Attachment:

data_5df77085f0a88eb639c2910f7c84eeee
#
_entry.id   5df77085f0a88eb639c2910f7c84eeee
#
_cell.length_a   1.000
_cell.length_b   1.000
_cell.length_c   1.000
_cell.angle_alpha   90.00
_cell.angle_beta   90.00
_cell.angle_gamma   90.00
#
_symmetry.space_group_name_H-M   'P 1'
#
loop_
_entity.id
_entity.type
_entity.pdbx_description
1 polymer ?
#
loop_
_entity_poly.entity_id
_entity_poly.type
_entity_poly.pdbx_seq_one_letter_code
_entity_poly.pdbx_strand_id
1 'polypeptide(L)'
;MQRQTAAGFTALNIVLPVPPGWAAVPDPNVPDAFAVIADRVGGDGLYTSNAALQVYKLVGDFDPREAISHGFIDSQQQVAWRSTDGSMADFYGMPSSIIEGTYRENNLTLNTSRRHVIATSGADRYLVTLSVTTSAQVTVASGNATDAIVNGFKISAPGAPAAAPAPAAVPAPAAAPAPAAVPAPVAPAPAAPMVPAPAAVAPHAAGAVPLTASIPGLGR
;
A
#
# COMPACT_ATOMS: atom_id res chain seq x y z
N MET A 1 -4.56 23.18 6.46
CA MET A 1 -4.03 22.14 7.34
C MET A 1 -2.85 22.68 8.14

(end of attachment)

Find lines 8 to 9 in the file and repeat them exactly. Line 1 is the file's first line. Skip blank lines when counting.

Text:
_cell.angle_alpha   90.00
_cell.angle_beta   90.00